Satisfaction guaranteed

Janine Collins explains how review meetings can ensure your clients are satisfied with your service


How many of your firm’s clients have you met recently to discuss their satisfaction with the firm’s performance?
Providing a client-centric service means tailoring your firm’s services to your clients’ specific needs. Traditionally, law firms have second-guessed their clients’ requirements. However, a firm can stand out by asking its leading clients pertinent questions.

The review process
Invite clients to participate by telling them that your aim is to ask them how your service can be improved. Meeting key clients face-to-face is the most effective way to obtain feedback. Surveys sent by post have an unsatisfactory response rate and do not provide opportunities to probe deeper. The best person to carry out the review might be an unconnected partner or an objective third party. Clients are surprisingly honest when speaking to someone distanced from the firm with whom they will not be required to work subsequently. Tailor each interview to the client by giving advance thought to relevant topics. You may also need to record the interviews, preferably on tape, with your clients’ consent. After the meetings, send thank you notes and detail follow-up items from the meetings. It is essential to complete these and meet any raised expectations of your clients following the feedback.

Themes to include in feedback interviews are:

  • Your lawyers;
  • Service delivery;
  • Risks to the relationship;
  • Your firm’s strengths;
  • Your client’s future needs;
  • Marketing.

    Client feedback can achieve many outcomes:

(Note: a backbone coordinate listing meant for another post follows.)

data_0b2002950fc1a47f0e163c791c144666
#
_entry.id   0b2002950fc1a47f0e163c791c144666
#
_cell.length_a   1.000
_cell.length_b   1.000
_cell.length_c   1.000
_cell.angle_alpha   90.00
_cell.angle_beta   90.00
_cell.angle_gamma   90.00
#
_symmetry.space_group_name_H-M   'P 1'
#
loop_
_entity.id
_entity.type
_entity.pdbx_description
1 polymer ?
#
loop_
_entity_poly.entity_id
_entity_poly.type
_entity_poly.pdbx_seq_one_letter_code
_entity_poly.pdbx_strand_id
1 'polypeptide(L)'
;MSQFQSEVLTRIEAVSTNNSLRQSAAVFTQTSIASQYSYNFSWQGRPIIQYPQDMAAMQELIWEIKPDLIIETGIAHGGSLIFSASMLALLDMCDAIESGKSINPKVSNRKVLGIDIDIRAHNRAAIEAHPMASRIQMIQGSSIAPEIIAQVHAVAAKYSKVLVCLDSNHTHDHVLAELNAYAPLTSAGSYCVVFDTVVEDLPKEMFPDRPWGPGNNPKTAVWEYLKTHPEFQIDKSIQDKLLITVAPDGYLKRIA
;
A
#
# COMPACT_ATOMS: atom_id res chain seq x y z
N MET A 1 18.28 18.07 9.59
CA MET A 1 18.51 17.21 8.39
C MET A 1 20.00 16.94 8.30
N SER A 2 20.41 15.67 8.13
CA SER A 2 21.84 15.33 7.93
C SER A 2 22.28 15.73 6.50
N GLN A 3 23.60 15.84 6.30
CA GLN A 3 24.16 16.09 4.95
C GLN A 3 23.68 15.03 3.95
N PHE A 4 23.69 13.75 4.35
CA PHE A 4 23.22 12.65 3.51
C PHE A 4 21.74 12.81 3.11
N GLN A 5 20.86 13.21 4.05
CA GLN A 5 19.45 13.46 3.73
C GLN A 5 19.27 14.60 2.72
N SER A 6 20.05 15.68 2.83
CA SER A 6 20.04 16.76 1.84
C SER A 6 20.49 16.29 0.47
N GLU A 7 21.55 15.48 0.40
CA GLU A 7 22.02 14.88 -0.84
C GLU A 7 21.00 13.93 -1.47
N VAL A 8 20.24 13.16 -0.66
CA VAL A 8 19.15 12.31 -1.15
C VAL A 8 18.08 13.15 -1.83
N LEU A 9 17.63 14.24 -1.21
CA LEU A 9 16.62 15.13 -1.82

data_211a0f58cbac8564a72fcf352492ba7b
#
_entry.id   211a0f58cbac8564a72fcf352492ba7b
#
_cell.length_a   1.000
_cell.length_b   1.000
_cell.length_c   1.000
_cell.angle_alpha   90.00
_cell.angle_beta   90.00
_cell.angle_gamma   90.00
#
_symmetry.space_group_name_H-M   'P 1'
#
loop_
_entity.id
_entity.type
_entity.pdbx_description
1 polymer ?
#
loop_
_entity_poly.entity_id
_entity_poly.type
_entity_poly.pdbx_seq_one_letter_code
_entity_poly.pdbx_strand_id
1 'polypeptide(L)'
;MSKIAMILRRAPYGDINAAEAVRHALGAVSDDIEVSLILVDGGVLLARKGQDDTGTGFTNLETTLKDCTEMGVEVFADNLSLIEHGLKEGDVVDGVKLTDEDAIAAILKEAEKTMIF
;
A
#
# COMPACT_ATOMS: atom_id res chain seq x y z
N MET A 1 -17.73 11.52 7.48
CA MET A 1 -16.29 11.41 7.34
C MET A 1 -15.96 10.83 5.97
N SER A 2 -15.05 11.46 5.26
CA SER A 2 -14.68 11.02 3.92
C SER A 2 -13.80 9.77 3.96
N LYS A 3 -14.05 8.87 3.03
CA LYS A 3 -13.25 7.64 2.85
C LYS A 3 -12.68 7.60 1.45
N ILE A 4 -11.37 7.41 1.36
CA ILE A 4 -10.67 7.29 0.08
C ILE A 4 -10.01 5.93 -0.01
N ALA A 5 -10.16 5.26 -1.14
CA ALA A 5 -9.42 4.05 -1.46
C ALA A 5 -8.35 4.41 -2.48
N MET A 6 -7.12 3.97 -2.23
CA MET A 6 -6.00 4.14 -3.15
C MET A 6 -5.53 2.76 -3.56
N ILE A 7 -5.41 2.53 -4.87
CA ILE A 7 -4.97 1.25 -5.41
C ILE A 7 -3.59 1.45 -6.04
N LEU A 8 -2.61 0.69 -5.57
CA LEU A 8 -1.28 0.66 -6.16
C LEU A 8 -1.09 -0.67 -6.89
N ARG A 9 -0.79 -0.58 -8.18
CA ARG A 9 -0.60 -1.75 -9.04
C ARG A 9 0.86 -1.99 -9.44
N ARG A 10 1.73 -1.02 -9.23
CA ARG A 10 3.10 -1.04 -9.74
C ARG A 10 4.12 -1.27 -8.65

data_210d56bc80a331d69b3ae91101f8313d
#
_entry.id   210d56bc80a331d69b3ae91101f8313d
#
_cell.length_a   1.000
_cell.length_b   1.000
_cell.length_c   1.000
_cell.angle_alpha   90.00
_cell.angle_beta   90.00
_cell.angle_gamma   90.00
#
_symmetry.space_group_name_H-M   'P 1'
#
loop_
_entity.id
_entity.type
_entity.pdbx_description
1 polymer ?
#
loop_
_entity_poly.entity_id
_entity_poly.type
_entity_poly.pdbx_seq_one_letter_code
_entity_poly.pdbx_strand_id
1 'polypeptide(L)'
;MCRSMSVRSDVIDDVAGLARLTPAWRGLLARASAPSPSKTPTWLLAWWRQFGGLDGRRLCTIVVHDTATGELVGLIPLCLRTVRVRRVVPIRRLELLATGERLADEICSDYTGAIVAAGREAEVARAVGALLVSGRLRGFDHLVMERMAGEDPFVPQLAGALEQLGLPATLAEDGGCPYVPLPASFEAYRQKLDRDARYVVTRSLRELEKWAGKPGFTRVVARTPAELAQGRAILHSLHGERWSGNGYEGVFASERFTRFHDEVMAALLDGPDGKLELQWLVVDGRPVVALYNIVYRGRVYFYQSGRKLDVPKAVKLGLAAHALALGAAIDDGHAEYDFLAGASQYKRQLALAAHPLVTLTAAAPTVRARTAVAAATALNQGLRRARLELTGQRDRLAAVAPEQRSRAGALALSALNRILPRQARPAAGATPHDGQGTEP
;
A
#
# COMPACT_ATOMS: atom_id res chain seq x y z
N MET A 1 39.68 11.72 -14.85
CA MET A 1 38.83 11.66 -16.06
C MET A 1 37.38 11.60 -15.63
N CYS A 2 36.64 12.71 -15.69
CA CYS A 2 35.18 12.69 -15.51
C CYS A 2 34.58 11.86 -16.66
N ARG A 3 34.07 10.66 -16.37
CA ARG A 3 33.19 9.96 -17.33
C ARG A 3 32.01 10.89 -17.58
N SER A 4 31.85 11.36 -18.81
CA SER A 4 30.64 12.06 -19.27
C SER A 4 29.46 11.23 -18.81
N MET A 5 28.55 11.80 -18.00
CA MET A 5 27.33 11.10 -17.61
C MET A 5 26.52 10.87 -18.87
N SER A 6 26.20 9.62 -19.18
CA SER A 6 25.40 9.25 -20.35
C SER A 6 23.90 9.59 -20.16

• Increased client loyalty: “I’m so glad you came to see me. I’m amazed more firms don’t visit.”
  • Identifying clients that are planning to move to another firm: “We weren’t happy with the service, but if you think you can address the issues, we’re willing to continue using you.”
  • The cross-selling of the firm’s services: “We had no idea your firm has a tax department. Please set up a meeting with the tax partner to discuss our needs.”
  • Discovering clients’ requirements and developing ideas for improved service: “Our other firms provide a team leader. We’d like your firm to do this as well.”
  • Exploring clients’ perceptions of the firm: “I think some of your partners are old-fashioned and don’t give the right impression.”
  • Uncovering service delivery issues clients have not felt comfortable raising: “I suggest your corporate partner meets up with our general counsel to smooth over a few rough edges.”

    Client service teams
    Larger law firms find it effective to set up client service teams. These teams are able to penetrate clients’ businesses, identifying their legal needs and working together as partners. The firm benefits by understanding the scope of services required by the client and can appreciate clients’ expectations, budgetary constraints and the need for regular communication. The clients benefit from bespoke, proactive legal services.

    Members of the team may include lawyers from several offices, chosen to fit the needs of the clients. The team leader is responsible for recruiting and coaching other members, building commitment and following up on action items following client reviews.

    Janine Collins is legal solutions director of consultancy Client Intelligence